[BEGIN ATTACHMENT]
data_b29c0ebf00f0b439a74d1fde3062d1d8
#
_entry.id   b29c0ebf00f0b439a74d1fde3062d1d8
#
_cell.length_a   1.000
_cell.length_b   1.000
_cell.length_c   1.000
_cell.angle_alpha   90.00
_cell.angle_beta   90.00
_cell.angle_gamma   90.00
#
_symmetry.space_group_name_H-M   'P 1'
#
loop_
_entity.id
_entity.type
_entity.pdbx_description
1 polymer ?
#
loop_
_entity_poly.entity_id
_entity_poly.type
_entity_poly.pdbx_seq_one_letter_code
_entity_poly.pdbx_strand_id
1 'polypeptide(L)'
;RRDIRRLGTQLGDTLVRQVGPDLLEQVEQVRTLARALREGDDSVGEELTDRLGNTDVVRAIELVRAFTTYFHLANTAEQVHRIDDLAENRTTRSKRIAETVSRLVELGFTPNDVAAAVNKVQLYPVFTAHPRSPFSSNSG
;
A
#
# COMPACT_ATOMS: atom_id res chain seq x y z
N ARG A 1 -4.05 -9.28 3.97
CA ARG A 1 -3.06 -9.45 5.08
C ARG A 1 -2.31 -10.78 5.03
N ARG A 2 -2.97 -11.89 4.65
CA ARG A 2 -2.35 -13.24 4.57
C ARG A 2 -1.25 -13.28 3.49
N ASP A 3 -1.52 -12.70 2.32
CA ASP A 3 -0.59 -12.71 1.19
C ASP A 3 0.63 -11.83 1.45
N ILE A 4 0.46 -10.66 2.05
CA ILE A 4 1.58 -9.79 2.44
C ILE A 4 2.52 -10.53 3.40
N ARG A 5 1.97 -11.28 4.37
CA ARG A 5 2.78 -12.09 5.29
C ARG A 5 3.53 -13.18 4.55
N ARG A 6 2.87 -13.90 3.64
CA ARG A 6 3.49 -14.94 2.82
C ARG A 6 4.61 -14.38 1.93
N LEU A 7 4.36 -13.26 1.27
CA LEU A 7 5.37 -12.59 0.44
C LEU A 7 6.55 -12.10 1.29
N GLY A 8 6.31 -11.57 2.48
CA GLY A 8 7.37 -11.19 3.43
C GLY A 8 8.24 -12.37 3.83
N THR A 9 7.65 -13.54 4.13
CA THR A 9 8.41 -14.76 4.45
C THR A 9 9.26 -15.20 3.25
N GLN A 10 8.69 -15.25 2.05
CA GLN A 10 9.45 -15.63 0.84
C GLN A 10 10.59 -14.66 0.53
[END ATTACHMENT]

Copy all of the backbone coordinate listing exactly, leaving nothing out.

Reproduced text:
data_b29c0ebf00f0b439a74d1fde3062d1d8
#
_entry.id   b29c0ebf00f0b439a74d1fde3062d1d8
#
_cell.length_a   1.000
_cell.length_b   1.000
_cell.length_c   1.000
_cell.angle_alpha   90.00
_cell.angle_beta   90.00
_cell.angle_gamma   90.00
#
_symmetry.space_group_name_H-M   'P 1'
#
loop_
_entity.id
_entity.type
_entity.pdbx_description
1 polymer ?
#
loop_
_entity_poly.entity_id
_entity_poly.type
_entity_poly.pdbx_seq_one_letter_code
_entity_poly.pdbx_strand_id
1 'polypeptide(L)'
;RRDIRRLGTQLGDTLVRQVGPDLLEQVEQVRTLARALREGDDSVGEELTDRLGNTDVVRAIELVRAFTTYFHLANTAEQVHRIDDLAENRTTRSKRIAETVSRLVELGFTPNDVAAAVNKVQLYPVFTAHPRSPFSSNSG
;
A
#
# COMPACT_ATOMS: atom_id res chain seq x y z
N ARG A 1 -4.05 -9.28 3.97
CA ARG A 1 -3.06 -9.45 5.08
C ARG A 1 -2.31 -10.78 5.03
N ARG A 2 -2.97 -11.89 4.65
CA ARG A 2 -2.35 -13.24 4.57
C ARG A 2 -1.25 -13.28 3.49
N ASP A 3 -1.52 -12.70 2.32
CA ASP A 3 -0.59 -12.71 1.19
C ASP A 3 0.63 -11.83 1.45
N ILE A 4 0.46 -10.66 2.05
CA ILE A 4 1.58 -9.79 2.44
C ILE A 4 2.52 -10.53 3.40
N ARG A 5 1.97 -11.28 4.37
CA ARG A 5 2.78 -12.09 5.29
C ARG A 5 3.53 -13.18 4.55
N ARG A 6 2.87 -13.90 3.64
CA ARG A 6 3.49 -14.94 2.82
C ARG A 6 4.61 -14.38 1.93
N LEU A 7 4.36 -13.26 1.27
CA LEU A 7 5.37 -12.59 0.44
C LEU A 7 6.55 -12.10 1.29
N GLY A 8 6.31 -11.57 2.48
CA GLY A 8 7.37 -11.19 3.43
C GLY A 8 8.24 -12.37 3.83
N THR A 9 7.65 -13.54 4.13
CA THR A 9 8.41 -14.76 4.45
C THR A 9 9.26 -15.20 3.25
N GLN A 10 8.69 -15.25 2.05
CA GLN A 10 9.45 -15.63 0.84
C GLN A 10 10.59 -14.66 0.53